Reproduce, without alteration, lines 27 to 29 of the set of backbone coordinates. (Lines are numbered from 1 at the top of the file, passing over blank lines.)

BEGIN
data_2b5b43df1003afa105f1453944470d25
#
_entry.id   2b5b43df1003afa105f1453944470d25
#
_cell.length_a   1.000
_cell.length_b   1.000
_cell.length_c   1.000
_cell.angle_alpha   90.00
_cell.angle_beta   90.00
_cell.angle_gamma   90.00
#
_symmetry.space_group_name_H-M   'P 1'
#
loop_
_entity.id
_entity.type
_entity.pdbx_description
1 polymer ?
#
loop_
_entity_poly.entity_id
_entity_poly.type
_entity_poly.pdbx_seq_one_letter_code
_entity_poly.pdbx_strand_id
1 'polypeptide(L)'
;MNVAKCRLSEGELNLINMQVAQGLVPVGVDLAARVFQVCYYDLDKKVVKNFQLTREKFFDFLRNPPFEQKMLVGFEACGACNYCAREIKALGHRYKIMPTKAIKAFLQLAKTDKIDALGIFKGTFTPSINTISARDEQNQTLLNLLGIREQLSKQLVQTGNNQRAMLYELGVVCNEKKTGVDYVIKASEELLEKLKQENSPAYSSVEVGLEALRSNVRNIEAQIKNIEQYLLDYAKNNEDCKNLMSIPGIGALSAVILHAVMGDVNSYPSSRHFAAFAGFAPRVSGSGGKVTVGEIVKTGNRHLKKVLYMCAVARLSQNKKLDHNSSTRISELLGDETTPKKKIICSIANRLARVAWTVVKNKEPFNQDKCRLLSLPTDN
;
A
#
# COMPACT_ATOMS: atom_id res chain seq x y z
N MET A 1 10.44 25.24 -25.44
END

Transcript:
;
A
#